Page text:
A group of nearly 300 Syrian Kurds, kidnapped by Islamist rebels at a checkpoint in northwestern Syria, were released after being held for several hours on Monday, the Syrian Observatory for Human Rights said in a statement. The hostages were allegedly released in exchange for three Islamist fighters detained by Kurdish forces in the town of Afrin, a spokesman for the Kurdish Democratic Union Party (PYD), reportedly said.

“A group of 300 people on five coaches and a mini-bus coming from Afrin were kidnapped at a checkpoint as they went to Aleppo to collect their salaries,” Newaf Khalil, a spokesman for PYD, had reportedly said earlier on Monday. Although it was not immediately clear which group had carried out the abductions, Khalil alleged that militants of Jaysh al-Islam (“The army of Islam”), believed to be allied to al Qaeda’s Syrian affiliate Jabhat al-Nusra, were behind the attack.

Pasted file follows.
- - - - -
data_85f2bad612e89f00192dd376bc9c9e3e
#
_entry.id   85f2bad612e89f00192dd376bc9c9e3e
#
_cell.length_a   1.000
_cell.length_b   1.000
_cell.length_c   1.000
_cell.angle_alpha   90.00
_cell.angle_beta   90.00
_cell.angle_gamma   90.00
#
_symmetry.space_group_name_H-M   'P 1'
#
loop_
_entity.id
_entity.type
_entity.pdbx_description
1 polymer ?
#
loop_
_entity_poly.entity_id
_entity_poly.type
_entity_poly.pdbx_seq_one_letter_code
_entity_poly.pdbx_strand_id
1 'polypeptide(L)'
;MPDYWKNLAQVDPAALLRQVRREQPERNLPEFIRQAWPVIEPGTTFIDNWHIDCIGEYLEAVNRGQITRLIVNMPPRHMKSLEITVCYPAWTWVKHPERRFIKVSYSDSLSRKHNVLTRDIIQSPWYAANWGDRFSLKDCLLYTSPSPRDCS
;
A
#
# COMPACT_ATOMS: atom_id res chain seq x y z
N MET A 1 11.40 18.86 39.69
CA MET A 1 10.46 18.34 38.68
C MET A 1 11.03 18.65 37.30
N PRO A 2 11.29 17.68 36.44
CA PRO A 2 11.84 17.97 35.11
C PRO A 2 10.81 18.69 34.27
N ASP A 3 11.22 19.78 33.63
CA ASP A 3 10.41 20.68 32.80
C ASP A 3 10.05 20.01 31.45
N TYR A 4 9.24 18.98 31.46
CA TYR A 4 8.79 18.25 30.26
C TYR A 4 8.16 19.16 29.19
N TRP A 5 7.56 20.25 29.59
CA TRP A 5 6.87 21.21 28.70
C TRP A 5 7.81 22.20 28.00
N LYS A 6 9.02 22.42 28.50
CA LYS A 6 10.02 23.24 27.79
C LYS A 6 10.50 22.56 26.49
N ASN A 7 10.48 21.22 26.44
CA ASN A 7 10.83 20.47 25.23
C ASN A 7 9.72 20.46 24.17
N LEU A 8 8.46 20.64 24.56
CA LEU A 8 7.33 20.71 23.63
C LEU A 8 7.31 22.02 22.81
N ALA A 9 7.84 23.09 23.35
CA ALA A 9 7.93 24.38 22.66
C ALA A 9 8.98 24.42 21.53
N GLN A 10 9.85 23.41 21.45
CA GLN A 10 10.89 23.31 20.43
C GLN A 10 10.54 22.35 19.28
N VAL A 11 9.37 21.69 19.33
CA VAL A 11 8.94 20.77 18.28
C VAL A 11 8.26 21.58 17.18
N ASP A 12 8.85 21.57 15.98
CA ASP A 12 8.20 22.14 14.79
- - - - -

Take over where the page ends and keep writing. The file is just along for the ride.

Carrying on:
Jabhat al-Nusra wields considerable influence in the region, including in the city of Aleppo. Last Month, the group, along with its allies, captured the city of Idlib, making the second Syrian provincial center to fall into rebel hands.

This incident is the latest in a series of abductions reported in the war-ravaged nation. In February, militants of the Islamic State group were accused of kidnapping over 200 Assyrian Christians from the Hassakeh province, and over 150 Kurdish schoolchildren in the Aleppo province last year.